Bernstein Medical physicians answer the most frequently asked questions on hair transplantation. For additional Q&A on hair transplants visit Answers.
- What is hair transplantation?
- What is Follicular Unit Transplantation (FUT)?
- What is Follicular Unit Extraction (FUE)?
- What is a robotic FUT hair transplant?
- Am I a candidate for a hair restoration procedure?
- Should I choose FUT or FUE?
- Why visit a practice that performs both FUT and FUE?
- ARTAS® System vs. Neograft?
- What does a hair transplant cost?
- How long does a procedure take?
- How long does it take to heal?
- How do I set up a consultation?
- Do I meet with the doctor?
A hair transplant is a surgical procedure in which hair is moved from the back and/or sides of the scalp, where it is permanent (donor area), to areas that are thinning or bald on the front, top, or crown of the scalp (recipient area). Once transplanted, the hair will continue to grow for a person’s lifetime. At Bernstein Medical we perform the two most effective types of hair restoration procedures, Follicular Unit Transplantation (FUT) and Follicular Unit Extraction (FUE). For the latter, we use new robotic technology.
Follicular Unit Transplantation (FUT) is a hair restoration procedure in which naturally-occurring groups of one to four hairs, called follicular units, are transplanted from the donor area to the recipient area.
In FUT, after the patient’s scalp is numbed, the doctor removes a thin strip of tissue from the back and/or sides of the scalp. The donor strip is then separated into hundreds to thousands of individual follicular units using precise stereo-microscopic dissection techniques. As the follicular unit grafts are being prepared, the doctor makes tiny slits in the scalp (recipient sites), into which the grafts are placed.
If well executed, the use of follicular units ensures that the transplant results will look completely natural and be undetectable. Follicular Unit Transplantation was conceived by Dr. Bernstein and first described in the medical literature in his landmark 1995 publication.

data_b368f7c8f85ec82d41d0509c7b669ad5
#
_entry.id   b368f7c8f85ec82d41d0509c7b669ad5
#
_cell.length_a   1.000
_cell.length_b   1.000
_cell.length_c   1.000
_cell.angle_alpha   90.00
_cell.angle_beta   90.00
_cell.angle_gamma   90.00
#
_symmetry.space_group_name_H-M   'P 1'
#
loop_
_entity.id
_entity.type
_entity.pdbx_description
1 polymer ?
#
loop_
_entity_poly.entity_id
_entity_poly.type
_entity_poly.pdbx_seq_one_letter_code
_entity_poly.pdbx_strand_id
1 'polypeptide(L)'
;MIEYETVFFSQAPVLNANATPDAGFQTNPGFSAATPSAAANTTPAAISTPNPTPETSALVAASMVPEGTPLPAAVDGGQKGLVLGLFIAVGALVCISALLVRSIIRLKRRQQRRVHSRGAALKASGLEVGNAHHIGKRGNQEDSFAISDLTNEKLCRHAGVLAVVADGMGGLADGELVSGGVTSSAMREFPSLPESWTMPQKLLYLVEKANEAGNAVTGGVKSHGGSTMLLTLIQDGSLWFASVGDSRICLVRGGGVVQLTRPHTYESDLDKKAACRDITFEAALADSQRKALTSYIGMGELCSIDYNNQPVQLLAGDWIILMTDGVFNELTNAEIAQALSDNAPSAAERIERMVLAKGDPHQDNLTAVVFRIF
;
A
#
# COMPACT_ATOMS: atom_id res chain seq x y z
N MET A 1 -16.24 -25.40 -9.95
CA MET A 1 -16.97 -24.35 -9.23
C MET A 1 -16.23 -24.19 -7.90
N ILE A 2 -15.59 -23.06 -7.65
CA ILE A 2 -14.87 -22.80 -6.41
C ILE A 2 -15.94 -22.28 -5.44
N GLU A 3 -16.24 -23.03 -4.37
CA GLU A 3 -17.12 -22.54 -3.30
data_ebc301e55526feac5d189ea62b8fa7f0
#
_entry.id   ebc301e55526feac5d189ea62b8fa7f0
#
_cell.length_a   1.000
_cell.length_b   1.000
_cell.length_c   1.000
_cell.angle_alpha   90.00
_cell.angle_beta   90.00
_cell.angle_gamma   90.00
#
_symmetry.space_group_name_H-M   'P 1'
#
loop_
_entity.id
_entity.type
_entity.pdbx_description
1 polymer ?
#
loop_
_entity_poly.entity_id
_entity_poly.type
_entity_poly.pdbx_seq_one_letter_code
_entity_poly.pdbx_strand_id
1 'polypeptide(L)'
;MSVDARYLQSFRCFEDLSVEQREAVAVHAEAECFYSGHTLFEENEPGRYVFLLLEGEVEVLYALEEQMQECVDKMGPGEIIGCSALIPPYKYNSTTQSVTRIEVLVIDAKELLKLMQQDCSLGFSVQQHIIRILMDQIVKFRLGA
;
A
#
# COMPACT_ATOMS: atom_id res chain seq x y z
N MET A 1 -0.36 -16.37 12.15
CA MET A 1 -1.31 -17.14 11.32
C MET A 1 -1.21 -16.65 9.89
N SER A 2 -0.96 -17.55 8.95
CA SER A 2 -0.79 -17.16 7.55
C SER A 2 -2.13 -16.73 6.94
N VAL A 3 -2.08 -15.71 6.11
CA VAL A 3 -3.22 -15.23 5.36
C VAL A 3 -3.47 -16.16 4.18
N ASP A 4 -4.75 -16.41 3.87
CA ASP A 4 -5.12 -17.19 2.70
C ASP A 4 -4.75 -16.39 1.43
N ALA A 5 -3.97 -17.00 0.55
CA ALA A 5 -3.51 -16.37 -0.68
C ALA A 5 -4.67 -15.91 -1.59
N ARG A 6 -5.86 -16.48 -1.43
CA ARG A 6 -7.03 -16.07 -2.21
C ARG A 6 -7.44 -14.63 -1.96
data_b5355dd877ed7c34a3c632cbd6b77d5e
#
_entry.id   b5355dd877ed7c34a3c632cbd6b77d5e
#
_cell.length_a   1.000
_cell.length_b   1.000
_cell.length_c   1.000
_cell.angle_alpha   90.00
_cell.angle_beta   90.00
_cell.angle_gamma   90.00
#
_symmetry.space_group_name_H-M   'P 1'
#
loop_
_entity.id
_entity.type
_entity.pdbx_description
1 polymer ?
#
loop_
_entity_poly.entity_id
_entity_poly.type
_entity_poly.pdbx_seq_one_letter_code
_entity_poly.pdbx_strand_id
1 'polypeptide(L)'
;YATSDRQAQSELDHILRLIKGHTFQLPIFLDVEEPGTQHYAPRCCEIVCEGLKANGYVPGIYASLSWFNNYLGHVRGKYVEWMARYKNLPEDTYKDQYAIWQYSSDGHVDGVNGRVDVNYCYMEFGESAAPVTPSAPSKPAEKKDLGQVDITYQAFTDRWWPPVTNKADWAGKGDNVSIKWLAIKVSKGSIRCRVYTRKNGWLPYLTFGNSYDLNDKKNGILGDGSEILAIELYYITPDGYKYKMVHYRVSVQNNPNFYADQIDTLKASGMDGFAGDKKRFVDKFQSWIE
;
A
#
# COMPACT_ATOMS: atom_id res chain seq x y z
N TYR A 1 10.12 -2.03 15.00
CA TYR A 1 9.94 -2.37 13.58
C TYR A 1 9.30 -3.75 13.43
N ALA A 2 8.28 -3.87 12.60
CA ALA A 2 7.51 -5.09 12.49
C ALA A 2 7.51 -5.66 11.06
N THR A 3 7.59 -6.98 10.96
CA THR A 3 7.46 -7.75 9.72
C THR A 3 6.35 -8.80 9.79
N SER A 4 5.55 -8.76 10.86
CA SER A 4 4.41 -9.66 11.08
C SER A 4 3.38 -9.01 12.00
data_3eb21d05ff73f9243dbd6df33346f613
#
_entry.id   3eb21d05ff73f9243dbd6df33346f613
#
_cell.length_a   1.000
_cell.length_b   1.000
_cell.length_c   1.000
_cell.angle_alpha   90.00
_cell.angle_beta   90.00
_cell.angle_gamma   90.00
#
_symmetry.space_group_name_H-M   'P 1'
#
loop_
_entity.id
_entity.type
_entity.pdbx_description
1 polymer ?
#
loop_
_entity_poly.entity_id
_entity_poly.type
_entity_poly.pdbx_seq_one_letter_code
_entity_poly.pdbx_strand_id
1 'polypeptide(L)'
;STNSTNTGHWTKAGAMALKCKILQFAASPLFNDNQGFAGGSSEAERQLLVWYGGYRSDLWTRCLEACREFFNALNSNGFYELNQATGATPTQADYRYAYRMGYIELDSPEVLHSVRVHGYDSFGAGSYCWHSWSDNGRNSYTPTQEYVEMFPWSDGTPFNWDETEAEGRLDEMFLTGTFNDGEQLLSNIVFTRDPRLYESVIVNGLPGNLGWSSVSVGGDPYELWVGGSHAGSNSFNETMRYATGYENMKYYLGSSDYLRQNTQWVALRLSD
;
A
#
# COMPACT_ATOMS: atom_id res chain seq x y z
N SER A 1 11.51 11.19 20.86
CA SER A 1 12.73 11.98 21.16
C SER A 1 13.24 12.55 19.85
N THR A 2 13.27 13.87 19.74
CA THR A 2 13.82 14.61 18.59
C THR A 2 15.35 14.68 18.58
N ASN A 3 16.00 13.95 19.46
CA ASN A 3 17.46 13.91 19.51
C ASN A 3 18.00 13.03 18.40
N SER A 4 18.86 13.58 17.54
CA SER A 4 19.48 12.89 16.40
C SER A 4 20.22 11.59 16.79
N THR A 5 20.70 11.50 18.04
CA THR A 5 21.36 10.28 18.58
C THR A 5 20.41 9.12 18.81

Follicular Unit Extraction (FUE) is a method of extracting, or “harvesting,” follicular units one-by-one directly from the scalp. In FUE, an instrument is used to make small, circular incisions in the skin around follicular units, separating them from the surrounding tissue. The follicular unit is then extracted (pulled) directly from the scalp, leaving a small open hole that heals with a small white mark.
This method of donor harvesting is what differentiates the FUE procedure from Follicular Unit Transplantation (FUT), in which the donor hair is removed in a long strip that is dissected into individual follicular units under a stereo-microscope. The creation of recipient sites and the placing of follicular unit grafts are essentially the same in FUE and FUT procedures.
The FUE technique was conceived by Dr. Ray Woods in the 1990s in Australia and was introduced into the medical literature by Rassman and Bernstein in 2002. In 2011, Dr. Bernstein began performing FUE using robotic technology, and now all FUE hair transplants at Bernstein Medical use the speed, precision, and consistency of the robotic hair transplant system.
In Robotic FUE hair transplant procedures, follicular units are isolated using the ARTAS robotic system. The ARTAS system is a computerized, image-guided robot that automates the labor-intensive process of extracting hundreds or thousands of grafts in a session. Its advantage over other FUE techniques is due to its precision and consistency in extracting grafts. All FUE procedures at Bernstein Medical are performed using the ARTAS robot. You can also read our FAQ on robotic hair transplants.
The best way to find out is to be evaluated by a board certified dermatologist or plastic surgeon specializing in hair restoration. The answer will depend on the cause of your hair loss, your age, the stability of your donor supply, how extensive your hair loss is, your expectations and a number of other important factors that will be taken into account. Read more about Candidacy for Hair Transplant Surgery.